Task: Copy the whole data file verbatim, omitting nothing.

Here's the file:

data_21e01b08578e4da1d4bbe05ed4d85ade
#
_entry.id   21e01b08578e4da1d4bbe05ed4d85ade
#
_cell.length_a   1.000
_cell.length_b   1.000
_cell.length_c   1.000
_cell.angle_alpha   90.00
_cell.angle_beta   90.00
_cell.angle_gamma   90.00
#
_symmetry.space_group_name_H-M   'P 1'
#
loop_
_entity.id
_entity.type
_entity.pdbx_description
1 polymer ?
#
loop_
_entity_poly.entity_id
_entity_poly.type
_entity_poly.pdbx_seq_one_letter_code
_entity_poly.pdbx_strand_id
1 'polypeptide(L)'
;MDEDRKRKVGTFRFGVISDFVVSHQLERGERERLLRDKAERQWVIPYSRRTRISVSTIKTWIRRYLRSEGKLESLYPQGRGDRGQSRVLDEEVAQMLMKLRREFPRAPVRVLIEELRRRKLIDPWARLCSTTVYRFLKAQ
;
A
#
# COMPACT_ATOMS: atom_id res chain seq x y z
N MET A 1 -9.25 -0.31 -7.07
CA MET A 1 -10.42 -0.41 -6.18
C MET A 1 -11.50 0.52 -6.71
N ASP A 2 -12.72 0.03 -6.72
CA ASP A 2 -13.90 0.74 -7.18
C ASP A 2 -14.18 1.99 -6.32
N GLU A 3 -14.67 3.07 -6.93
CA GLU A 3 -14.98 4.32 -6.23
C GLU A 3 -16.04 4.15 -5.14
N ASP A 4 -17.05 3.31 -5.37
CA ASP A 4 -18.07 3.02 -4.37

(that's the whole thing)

data_21e01b08578e4da1d4bbe05ed4d85ade
#
_entry.id   21e01b08578e4da1d4bbe05ed4d85ade
#
_cell.length_a   1.000
_cell.length_b   1.000
_cell.length_c   1.000
_cell.angle_alpha   90.00
_cell.angle_beta   90.00
_cell.angle_gamma   90.00
#
_symmetry.space_group_name_H-M   'P 1'
#
loop_
_entity.id
_entity.type
_entity.pdbx_description
1 polymer ?
#
loop_
_entity_poly.entity_id
_entity_poly.type
_entity_poly.pdbx_seq_one_letter_code
_entity_poly.pdbx_strand_id
1 'polypeptide(L)'
;MDEDRKRKVGTFRFGVISDFVVSHQLERGERERLLRDKAERQWVIPYSRRTRISVSTIKTWIRRYLRSEGKLESLYPQGRGDRGQSRVLDEEVAQMLMKLRREFPRAPVRVLIEELRRRKLIDPWARLCSTTVYRFLKAQ
;
A
#
# COMPACT_ATOMS: atom_id res chain seq x y z
N MET A 1 -9.25 -0.31 -7.07
CA MET A 1 -10.42 -0.41 -6.18
C MET A 1 -11.50 0.52 -6.71
N ASP A 2 -12.72 0.03 -6.72
CA ASP A 2 -13.90 0.74 -7.18
C ASP A 2 -14.18 1.99 -6.32
N GLU A 3 -14.67 3.07 -6.93
CA GLU A 3 -14.98 4.32 -6.23
C GLU A 3 -16.04 4.15 -5.14
N ASP A 4 -17.05 3.31 -5.37
CA ASP A 4 -18.07 3.02 -4.37